"This is beyond anybody's imagination," Sheehan said Wednesday of her sudden fame.
Sheehan has attracted national and international publicity — she also has developed a share of prominent critics — since arriving here Saturday and demanding to meet with the president to discuss the war that she believes is unjustified.
(CBS 5) A Bay Area woman's peace vigil outside of President Bush's ranch is gaining momentum.
Cindy Sheehan of Vacaville says she will stay outside the Crawford, Texas ranch until President Bush meets with her. Now a growing number of people -- including two women from Southern California -- have come to camp out alongside Sheehan in support of her cause.
Sheehan says realistically, she does not expect President Bush to talk with her. But she says she is getting her message across.
"Sixty-one, 62 percent of the American people believe that Iraq was a mistake, and they believe that the troops should be coming home," said Sheehan. "This is giving them something to do, something to focus on, and a way to get their voices heard."
August 11, 2005
By Oren Dorell, USA TODAY
CRAWFORD, Texas — When Defense Secretary Donald Rumsfeld and Secretary of State Condoleezza Rice arrive at President Bush's isolated ranch Thursday, they'll face an unwelcome greeting: scores of peace protesters who have joined a vigil by the mother of a soldier who died in Iraq.
Local authorities and activists also are gearing up for a possible confrontation Friday. The group's protest site sits beside a two-lane country road between Bush's Prairie Chapel Ranch and the Broken Spoke Ranch, where his top campaign fundraisers are invited to a barbecue with the president.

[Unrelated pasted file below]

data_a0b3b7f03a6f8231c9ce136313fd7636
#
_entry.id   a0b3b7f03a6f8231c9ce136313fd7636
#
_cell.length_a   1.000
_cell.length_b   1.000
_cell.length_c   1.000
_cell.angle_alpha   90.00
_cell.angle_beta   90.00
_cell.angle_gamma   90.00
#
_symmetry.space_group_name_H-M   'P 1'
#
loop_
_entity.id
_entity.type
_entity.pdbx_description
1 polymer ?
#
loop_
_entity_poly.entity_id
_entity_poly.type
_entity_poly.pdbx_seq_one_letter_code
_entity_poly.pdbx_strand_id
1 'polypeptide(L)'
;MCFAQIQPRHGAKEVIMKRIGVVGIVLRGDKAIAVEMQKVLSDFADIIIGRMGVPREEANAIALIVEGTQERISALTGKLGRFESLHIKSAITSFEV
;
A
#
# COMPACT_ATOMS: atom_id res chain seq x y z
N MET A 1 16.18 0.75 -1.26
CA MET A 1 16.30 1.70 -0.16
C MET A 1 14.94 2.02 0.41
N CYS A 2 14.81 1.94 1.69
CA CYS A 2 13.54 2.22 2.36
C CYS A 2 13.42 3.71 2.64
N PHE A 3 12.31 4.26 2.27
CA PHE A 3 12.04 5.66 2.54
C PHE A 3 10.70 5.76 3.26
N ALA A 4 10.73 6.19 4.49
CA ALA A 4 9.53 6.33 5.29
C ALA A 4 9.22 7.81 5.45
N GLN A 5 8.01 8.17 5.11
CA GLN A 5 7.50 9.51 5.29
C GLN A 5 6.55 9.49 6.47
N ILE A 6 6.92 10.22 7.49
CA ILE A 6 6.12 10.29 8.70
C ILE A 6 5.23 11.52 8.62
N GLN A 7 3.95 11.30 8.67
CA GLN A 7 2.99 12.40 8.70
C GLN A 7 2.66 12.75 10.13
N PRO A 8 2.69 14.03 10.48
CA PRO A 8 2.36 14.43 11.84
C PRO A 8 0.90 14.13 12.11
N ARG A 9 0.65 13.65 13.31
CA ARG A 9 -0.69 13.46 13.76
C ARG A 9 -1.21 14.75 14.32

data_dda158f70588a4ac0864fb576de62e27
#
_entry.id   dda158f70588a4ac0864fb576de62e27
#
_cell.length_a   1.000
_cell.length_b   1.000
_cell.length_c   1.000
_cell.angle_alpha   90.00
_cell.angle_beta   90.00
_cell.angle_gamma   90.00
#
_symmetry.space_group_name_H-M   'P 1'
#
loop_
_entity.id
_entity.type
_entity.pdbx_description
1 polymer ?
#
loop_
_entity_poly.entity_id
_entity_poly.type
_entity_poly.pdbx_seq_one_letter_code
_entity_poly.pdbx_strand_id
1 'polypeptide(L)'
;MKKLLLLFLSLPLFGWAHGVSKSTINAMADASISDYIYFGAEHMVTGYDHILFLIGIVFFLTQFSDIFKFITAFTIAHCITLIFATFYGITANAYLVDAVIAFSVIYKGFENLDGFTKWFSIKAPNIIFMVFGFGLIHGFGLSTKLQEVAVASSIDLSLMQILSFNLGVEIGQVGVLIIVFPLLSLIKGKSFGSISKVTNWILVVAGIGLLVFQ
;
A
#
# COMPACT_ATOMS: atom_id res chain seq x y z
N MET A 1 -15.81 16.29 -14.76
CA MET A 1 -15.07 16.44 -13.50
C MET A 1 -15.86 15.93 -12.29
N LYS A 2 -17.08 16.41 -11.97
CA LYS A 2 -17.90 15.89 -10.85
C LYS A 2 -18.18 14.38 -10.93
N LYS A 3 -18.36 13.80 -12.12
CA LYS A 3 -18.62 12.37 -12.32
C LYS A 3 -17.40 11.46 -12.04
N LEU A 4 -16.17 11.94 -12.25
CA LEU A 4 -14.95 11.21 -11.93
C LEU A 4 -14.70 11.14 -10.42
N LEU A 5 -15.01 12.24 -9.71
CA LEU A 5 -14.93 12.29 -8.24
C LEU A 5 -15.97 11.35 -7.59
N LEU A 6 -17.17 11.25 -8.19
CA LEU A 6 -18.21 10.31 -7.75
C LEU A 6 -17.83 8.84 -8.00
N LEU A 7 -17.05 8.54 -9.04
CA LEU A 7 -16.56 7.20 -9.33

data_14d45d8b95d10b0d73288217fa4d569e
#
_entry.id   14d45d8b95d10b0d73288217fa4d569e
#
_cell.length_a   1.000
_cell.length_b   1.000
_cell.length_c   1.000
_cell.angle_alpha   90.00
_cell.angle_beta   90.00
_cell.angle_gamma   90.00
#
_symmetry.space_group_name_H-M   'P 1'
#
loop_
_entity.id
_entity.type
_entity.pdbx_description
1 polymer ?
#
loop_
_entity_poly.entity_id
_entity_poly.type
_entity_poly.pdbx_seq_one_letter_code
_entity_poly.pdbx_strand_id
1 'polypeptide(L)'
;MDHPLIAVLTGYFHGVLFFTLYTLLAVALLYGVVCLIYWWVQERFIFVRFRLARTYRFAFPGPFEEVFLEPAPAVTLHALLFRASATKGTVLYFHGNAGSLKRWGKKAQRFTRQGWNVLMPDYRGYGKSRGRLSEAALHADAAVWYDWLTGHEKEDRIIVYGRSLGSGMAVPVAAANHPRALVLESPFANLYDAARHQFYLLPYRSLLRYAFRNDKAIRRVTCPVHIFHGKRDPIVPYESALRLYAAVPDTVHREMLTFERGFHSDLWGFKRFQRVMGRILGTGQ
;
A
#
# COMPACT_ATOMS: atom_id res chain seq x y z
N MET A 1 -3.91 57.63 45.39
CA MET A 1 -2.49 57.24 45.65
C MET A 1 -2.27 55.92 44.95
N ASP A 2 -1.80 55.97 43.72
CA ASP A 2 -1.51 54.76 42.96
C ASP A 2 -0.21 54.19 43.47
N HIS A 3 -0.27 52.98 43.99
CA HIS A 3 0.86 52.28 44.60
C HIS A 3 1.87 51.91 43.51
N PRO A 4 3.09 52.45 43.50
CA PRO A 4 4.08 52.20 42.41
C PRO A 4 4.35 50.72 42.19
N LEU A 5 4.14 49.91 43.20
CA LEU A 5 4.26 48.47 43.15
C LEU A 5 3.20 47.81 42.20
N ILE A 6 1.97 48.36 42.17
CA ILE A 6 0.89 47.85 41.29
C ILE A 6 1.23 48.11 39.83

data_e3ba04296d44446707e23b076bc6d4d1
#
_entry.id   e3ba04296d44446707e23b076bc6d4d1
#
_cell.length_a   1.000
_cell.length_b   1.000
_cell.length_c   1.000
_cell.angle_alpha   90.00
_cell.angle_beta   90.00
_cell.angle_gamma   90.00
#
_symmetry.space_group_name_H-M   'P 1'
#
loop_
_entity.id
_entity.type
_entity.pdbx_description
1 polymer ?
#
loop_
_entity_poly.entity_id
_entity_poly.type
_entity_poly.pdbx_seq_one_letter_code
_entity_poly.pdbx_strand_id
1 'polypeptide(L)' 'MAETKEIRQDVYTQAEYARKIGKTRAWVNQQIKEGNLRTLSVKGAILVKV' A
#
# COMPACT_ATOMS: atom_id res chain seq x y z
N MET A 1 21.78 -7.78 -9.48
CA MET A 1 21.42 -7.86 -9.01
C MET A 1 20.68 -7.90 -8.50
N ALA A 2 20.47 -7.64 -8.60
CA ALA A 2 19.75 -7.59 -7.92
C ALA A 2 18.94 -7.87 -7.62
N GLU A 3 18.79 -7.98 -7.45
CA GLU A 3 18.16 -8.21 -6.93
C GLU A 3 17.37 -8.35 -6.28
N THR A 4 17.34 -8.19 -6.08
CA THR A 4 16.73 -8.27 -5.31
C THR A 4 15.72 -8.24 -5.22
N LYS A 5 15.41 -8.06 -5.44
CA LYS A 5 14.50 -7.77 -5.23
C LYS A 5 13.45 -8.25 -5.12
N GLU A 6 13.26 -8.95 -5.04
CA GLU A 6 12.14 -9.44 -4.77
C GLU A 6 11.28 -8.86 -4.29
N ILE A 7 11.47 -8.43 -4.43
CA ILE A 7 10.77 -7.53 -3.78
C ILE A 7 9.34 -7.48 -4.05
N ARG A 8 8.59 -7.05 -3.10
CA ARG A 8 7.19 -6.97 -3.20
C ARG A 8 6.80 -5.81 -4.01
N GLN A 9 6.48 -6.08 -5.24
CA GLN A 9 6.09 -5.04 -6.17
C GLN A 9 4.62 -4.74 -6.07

By ANGELA K. BROWN, Associated Press Writer
The mother of a fallen U.S. soldier who started a quiet roadside peace vigil near President Bush's ranch last weekend is drawing supporters from across the nation.
Dozens of people have joined her, and others have sent flowers and food. One activist called her "the Rosa Parks of the anti-war movement."
Cindy Sheehan, 48, of Vacaville, Calif., says she was surprised at the response.
"Before my son was killed, I used to think that one person could not make a difference," she said Wednesday under a tent where she has slept since Saturday. "But one person that is surrounded and supported by millions of people can be heard."
The Washington Post
By Brian Faler
Thursday, August 11, 2005; Page A08
Cindy Sheehan, the mother of a soldier killed in Iraq who has been camped outside President Bush's ranch near Crawford, Tex., took her antiwar protest to the Internet yesterday, joining a conference call with bloggers around the country, along with a stray congresswoman.